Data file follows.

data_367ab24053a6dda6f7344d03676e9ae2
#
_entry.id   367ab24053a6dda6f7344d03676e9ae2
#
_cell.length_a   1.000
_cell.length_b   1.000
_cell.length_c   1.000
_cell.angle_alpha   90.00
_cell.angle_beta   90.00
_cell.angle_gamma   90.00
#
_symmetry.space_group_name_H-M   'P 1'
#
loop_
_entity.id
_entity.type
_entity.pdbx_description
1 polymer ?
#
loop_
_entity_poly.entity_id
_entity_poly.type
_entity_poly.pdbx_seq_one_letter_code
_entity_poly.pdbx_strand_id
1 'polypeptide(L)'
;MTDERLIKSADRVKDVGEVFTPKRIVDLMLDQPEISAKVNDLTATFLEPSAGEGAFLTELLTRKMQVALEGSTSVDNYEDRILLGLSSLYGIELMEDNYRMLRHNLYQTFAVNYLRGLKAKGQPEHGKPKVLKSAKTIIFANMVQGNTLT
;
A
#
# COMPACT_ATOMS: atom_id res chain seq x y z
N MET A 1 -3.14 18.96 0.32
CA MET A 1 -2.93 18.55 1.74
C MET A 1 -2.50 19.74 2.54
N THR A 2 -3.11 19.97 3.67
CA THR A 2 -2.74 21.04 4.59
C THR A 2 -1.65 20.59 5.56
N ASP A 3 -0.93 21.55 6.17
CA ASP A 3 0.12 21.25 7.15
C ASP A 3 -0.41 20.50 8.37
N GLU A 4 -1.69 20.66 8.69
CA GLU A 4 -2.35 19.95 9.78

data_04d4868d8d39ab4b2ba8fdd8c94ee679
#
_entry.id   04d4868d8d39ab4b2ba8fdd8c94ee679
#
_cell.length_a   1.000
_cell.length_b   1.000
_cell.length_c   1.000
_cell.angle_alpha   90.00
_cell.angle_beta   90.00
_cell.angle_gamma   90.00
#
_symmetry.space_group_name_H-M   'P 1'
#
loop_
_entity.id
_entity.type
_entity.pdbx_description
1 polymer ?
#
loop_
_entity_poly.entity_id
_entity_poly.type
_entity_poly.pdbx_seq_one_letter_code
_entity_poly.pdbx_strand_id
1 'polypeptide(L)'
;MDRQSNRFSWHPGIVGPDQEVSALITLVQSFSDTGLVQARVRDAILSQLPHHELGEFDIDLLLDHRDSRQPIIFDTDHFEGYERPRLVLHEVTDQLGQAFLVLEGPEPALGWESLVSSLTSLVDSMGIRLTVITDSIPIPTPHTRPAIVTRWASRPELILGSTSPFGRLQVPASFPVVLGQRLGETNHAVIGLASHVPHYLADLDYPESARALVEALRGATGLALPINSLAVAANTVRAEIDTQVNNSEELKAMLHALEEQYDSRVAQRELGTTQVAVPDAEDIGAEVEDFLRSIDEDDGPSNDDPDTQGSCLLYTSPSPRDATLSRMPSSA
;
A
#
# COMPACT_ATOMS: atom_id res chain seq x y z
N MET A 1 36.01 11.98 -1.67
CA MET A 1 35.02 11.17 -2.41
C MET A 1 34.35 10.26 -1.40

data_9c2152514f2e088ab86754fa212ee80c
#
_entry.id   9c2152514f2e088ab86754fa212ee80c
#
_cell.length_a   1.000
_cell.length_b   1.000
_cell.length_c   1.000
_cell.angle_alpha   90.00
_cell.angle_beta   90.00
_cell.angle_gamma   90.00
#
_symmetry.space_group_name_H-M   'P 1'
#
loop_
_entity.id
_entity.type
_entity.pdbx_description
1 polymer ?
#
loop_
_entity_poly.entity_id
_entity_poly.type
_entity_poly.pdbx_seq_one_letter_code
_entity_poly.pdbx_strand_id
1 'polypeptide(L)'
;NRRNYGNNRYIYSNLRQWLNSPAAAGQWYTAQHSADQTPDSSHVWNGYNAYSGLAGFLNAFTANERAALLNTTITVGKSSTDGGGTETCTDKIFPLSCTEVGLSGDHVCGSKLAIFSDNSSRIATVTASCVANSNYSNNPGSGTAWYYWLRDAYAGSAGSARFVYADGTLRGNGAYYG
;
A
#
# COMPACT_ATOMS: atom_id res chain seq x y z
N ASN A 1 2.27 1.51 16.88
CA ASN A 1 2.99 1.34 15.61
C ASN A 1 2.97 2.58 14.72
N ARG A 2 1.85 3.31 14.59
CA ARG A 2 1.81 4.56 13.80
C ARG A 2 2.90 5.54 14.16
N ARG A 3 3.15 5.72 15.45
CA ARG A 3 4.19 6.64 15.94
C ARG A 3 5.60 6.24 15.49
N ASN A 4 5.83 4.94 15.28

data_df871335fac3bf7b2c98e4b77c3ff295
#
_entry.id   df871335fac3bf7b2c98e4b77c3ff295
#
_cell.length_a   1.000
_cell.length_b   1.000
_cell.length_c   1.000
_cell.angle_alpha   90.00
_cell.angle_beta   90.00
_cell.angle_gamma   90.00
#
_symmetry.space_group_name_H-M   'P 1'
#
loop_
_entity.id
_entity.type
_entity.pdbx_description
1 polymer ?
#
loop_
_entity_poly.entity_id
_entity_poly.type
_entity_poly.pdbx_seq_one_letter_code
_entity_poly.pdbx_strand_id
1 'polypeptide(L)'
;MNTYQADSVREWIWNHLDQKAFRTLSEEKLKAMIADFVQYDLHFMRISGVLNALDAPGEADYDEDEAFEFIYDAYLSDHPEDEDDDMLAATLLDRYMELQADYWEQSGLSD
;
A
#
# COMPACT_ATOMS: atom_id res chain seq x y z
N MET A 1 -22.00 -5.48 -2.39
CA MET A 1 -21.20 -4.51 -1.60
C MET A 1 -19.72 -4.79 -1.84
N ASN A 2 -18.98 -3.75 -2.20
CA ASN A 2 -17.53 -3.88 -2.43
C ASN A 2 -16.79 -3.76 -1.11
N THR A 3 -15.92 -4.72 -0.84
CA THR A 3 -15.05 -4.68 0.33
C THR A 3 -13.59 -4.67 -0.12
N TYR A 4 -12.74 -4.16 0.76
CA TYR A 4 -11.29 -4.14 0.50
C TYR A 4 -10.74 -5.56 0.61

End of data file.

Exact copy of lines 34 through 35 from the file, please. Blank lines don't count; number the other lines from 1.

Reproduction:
N THR A 2 -3.11 19.97 3.67
CA THR A 2 -2.74 21.04 4.59